German Music Industry Wins First Court Case Against Music Pirates@ 2004/06/09
For one music enthusiast in the Eastern German city of Cottbus, the good times of downloading music for free via peer-to-peer file-sharing programs like Kazaa came to an abrupt end on Tuesday. He was convicted in a German court of copyright infringement, according to a statement released by the German Federal Association of the Phonographic Industry in Berlin.
The 23-year-old will have to fork over a hefty €8,000 ($9,855) in fines in addition to covering the legal costs of the case. The case is expected to set a precedent for future cases, said Gerd Gebhard, the Chairman of the association, and will also serve as a cautionary tale to those considering illegal music file-sharing.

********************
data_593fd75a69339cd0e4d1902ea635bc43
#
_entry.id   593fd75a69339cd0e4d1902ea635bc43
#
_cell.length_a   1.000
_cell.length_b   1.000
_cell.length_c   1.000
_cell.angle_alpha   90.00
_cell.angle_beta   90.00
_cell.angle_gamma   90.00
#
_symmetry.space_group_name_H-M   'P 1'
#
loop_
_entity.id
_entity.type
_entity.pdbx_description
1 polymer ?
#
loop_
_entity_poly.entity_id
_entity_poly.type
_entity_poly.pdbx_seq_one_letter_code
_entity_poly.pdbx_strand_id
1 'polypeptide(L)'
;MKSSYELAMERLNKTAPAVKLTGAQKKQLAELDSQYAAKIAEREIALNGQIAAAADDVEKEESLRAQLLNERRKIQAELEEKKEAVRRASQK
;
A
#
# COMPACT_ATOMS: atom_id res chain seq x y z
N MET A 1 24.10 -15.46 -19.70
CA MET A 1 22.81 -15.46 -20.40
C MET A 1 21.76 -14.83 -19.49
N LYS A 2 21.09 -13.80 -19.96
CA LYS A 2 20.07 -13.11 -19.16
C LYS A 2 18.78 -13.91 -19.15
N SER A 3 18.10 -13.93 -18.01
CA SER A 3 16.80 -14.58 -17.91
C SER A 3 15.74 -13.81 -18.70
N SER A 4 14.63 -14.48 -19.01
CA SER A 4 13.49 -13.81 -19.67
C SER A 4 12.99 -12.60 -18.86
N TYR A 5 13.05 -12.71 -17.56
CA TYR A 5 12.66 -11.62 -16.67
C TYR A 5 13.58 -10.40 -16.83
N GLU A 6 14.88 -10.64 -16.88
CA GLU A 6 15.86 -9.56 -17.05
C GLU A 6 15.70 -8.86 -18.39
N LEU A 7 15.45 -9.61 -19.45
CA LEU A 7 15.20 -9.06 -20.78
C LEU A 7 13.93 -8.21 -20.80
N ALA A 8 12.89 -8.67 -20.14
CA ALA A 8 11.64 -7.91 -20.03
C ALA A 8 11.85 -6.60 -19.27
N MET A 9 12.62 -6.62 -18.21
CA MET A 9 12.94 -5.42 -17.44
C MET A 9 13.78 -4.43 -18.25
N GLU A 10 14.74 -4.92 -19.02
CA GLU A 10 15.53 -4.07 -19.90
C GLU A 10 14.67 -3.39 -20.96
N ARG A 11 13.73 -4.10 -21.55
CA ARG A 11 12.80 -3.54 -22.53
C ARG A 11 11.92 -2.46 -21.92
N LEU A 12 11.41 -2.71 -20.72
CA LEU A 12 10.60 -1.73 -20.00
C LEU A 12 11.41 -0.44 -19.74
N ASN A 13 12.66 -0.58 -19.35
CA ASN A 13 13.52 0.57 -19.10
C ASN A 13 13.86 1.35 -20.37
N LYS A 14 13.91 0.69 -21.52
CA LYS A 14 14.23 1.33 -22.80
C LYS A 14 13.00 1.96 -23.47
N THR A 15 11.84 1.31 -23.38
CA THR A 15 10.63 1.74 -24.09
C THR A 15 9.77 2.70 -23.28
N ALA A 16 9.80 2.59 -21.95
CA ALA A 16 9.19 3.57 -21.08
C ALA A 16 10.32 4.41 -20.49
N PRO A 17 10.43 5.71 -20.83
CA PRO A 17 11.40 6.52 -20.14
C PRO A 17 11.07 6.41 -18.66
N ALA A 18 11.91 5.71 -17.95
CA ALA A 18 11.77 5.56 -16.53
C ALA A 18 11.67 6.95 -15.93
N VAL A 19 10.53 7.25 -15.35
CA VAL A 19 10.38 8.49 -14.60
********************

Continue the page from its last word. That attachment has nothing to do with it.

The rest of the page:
Clamping down on illegal downloaders
The case, one of 68 brought against people who download music illegally in Germany, represents a significant victory for a music industry desperate to stem the tide of lost profits since music file-sharing and downloading software like Kazaa and Napster became hugely popular.
In Germany alone, Internet piracy contributed to a 20 percent drop in profits, which has resulted in the loss of thousands of jobs, according to industry officials. Globally, losses are estimated at $2.4 billion (€1.96) a year.
The strategy of pursuing illegal music pirates in the courts is part of a two-pronged approach. In addition, music industry executives are hoping to bring illegal file-swappers back into the market by offering them the chance to download music legally -- for a fee -- via a host of new legal and industry-sponsored online platforms.